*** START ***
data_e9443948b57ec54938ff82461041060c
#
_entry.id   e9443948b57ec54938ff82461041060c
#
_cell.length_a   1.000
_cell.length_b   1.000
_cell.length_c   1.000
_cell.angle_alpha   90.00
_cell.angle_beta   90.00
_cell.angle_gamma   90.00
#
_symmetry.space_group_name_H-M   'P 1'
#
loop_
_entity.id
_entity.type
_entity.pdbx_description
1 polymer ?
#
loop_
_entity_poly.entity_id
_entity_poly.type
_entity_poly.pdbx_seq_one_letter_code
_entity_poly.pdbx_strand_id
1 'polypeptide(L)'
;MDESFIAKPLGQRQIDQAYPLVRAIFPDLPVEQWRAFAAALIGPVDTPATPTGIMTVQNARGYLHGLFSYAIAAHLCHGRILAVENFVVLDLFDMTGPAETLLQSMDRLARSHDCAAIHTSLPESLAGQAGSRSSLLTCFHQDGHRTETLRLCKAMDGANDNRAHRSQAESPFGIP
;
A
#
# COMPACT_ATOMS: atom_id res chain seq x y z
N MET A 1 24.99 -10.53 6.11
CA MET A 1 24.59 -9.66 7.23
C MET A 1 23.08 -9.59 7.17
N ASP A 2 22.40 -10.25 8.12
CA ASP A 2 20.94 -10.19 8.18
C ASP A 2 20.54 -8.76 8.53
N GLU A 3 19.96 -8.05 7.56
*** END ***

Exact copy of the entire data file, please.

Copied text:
data_e9443948b57ec54938ff82461041060c
#
_entry.id   e9443948b57ec54938ff82461041060c
#
_cell.length_a   1.000
_cell.length_b   1.000
_cell.length_c   1.000
_cell.angle_alpha   90.00
_cell.angle_beta   90.00
_cell.angle_gamma   90.00
#
_symmetry.space_group_name_H-M   'P 1'
#
loop_
_entity.id
_entity.type
_entity.pdbx_description
1 polymer ?
#
loop_
_entity_poly.entity_id
_entity_poly.type
_entity_poly.pdbx_seq_one_letter_code
_entity_poly.pdbx_strand_id
1 'polypeptide(L)'
;MDESFIAKPLGQRQIDQAYPLVRAIFPDLPVEQWRAFAAALIGPVDTPATPTGIMTVQNARGYLHGLFSYAIAAHLCHGRILAVENFVVLDLFDMTGPAETLLQSMDRLARSHDCAAIHTSLPESLAGQAGSRSSLLTCFHQDGHRTETLRLCKAMDGANDNRAHRSQAESPFGIP
;
A
#
# COMPACT_ATOMS: atom_id res chain seq x y z
N MET A 1 24.99 -10.53 6.11
CA MET A 1 24.59 -9.66 7.23
C MET A 1 23.08 -9.59 7.17
N ASP A 2 22.40 -10.25 8.12
CA ASP A 2 20.94 -10.19 8.18
C ASP A 2 20.54 -8.76 8.53
N GLU A 3 19.96 -8.05 7.56